Six years ago, on June 13, I stepped into life here in southwestern Honduras as a volunteer with the Catholic diocese of Santa Rosa de Copán.
Why did I come here? to be of service to those in need.
When I was discerning whether to come, my spiritual director asked me why? My original answer was “to serve those most in need.”
I’ve changed it because serving means “I” do the serving, whereas “being of service” has the sense that the people here have something for me to do – or, better, to be.
I’ve done a variety of things, especially in the first two years: tried to do campus ministry at the local campus of the Catholic University of Honduras, helped found a lunch program for kids, helped in a literacy class in the prison run by a Spanish Franciscan sister who lives near me, helped in a kindergarten in a poor neighborhood here in Santa Rosa de Copán, visited the home for malnourished kids under 5 run by the Missionaries of Charity, began to help in the parish of Dulce Nombre de María. In January 2009 I began helping in the diocesan Caritas office.
I’m no longer doing a lot of what I did. The lunch program never reopened after the diocese got a new bishop; I moved on from campus ministry for a number of reasons. I still visit the kindergarten and the home for kids once in a while.
Much of my time is with Caritas and with the parish of Dulce Nombre, though I hope to move on to more involvement in the parish.
In the parish, I’m helping with formation of pastoral workers, preparation of materials, visiting communities, and serving as a bridge with several sister-parishes in Iowa.
But what give me life is being with the people, spending time with them, sharing with them about our lives. I ask the men, How are the crops? I ask young people, Are you studying in school? I ask about family members.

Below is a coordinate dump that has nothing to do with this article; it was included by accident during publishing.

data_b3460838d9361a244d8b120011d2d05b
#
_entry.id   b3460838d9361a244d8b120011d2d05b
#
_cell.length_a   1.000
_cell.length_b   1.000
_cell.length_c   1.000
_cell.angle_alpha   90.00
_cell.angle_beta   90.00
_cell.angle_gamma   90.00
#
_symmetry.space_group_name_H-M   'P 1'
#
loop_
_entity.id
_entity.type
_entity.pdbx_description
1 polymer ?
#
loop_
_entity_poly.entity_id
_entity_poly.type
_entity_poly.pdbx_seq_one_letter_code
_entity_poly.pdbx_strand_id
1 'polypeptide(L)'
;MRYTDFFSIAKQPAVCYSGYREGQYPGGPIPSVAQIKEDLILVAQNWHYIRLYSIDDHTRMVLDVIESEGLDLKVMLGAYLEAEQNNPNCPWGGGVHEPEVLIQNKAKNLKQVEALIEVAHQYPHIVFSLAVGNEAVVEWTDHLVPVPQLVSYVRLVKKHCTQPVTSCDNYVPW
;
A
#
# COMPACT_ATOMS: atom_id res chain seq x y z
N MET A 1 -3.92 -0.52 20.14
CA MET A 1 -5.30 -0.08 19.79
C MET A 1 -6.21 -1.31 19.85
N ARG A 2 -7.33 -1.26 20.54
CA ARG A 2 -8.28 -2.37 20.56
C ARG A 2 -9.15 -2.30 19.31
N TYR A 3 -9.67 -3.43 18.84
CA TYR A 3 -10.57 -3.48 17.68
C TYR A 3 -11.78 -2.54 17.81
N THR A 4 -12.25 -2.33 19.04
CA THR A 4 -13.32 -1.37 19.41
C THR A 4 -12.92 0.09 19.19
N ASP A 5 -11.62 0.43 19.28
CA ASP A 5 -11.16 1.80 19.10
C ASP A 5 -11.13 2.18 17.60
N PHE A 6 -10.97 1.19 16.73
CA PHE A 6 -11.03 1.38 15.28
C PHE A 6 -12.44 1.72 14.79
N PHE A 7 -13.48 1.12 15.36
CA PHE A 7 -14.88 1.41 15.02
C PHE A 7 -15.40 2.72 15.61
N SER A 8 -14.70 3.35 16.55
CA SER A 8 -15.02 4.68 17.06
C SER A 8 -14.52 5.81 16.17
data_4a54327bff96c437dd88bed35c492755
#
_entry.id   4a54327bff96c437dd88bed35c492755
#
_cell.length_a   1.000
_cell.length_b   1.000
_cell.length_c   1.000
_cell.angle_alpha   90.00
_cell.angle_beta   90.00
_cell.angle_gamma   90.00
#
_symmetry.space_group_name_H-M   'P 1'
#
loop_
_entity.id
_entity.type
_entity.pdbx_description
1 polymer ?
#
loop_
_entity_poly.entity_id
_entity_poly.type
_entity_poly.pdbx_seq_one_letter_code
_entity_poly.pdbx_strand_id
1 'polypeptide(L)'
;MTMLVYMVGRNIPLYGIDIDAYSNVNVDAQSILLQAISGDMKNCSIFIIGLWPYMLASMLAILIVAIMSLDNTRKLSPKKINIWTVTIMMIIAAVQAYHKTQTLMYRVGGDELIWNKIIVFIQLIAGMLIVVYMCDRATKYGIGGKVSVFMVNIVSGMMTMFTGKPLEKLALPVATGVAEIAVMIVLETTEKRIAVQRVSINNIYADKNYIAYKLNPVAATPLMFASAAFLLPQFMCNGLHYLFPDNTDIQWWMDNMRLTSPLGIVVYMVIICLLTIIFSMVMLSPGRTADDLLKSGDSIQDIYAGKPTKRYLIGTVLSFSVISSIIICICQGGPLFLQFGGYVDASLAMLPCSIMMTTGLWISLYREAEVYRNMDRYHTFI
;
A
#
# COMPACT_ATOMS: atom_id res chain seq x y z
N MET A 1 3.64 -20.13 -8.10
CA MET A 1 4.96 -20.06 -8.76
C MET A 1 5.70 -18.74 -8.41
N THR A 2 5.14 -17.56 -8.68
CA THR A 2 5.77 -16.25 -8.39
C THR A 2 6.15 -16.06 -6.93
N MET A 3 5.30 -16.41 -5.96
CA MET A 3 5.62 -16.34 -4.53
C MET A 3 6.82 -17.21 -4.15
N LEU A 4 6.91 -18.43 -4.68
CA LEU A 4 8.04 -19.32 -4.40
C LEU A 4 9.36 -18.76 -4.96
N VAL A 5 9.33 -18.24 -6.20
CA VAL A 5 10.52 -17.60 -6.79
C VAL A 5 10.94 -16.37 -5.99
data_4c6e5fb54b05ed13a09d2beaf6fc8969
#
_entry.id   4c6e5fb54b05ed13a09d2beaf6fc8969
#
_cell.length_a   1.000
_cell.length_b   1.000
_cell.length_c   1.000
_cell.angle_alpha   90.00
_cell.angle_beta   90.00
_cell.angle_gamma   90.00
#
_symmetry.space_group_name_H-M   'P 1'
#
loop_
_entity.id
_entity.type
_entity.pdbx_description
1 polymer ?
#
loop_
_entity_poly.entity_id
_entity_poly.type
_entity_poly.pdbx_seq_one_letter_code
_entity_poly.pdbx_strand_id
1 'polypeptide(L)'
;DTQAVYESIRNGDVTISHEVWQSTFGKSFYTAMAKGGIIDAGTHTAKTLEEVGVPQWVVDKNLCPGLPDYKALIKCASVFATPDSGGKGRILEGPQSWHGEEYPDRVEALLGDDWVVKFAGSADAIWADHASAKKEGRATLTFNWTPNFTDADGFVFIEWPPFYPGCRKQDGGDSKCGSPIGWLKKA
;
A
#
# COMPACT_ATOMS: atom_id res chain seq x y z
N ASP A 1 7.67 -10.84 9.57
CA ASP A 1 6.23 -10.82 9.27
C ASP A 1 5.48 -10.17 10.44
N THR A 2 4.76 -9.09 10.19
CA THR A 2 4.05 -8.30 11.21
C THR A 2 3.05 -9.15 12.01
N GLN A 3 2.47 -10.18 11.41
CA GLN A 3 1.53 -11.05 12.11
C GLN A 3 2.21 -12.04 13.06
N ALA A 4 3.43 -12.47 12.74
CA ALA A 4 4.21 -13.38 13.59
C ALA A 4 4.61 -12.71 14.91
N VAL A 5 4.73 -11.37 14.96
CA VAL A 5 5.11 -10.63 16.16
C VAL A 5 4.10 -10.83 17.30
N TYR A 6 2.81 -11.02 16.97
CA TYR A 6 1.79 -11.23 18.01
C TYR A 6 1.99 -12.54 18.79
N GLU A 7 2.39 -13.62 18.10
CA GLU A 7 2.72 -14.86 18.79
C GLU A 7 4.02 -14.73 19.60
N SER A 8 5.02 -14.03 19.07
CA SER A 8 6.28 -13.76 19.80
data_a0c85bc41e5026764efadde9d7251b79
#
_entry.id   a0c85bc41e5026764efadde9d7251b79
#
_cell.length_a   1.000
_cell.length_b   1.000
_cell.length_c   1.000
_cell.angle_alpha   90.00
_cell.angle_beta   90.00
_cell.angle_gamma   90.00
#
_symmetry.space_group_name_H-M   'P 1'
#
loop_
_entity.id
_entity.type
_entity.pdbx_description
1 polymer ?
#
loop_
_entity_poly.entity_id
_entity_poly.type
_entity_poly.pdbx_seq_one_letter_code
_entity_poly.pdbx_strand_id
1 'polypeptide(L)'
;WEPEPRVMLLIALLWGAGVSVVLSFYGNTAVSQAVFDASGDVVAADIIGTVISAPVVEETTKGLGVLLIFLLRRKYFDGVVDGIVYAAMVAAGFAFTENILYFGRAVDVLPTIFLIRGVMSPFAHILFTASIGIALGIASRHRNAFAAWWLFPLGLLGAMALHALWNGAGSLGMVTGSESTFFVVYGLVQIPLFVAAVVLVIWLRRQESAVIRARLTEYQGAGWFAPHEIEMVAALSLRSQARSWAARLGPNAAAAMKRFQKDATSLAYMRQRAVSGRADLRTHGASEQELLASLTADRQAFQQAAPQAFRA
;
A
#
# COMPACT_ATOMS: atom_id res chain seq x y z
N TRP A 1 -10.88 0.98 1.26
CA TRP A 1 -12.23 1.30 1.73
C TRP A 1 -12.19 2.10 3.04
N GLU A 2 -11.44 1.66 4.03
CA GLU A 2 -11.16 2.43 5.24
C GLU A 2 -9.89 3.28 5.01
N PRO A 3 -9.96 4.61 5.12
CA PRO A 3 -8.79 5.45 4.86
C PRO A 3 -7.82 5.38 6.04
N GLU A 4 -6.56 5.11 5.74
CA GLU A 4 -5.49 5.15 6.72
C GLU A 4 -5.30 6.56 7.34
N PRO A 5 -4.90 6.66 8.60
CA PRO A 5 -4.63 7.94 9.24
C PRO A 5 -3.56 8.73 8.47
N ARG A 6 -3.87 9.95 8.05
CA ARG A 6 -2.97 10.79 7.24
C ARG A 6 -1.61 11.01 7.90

Today I asked a friend how his father was doing, widowed a few months ago after more than forty years of marriage. I also asked him about his son who had surgery last week to put a pin in his leg after a traffic accident.
The other day I asked a catechist how the situation was in her village, after someone had been killed there about two weeks ago.
I love working with groups, mostly of pastoral workers, in educational and formation workshops. What is most challenging and satisfying is struggling to find ways to help people learn in a manner that respects their dignity and knowledge, that helps them discover themselves and God. So often they have been talked at. For me teaching is a mutual process, where we learn together. Sometimes I see my role as helping them put a name on what they already know.
This entails a lot of accompanying the people.
In the past few months, I’ve often accompanied the new priest on his visits throughout the parish, partly to get to know him, partly to just get out to be with the people.
I’m hoping soon to begin looking for funding for a few agriculture projects in the parish, but these have to come from the capabilities and desires of the people. Projects just to have projects waste money and time.
But when I look back on my past six years, I am here to be here.
It’s a joy to be here.
Yes, there are difficulties: a car that usually works but that has needed more than $2,300 for repairs and new tires and battery this past year; occasional stomach and bowel maladies; blackouts of electricity.
And there are personal challenges: feelings of loneliness and inadequacy; lapses in understanding what someone is trying to tell me in Spanish; frustrations of various sorts.
But I am where I need to be.
And what more can I offer than my presence, sometimes just by holding a baby.
But, above all, it's a matter of washing feet - as the Master did.
And getting soaked on my birthday.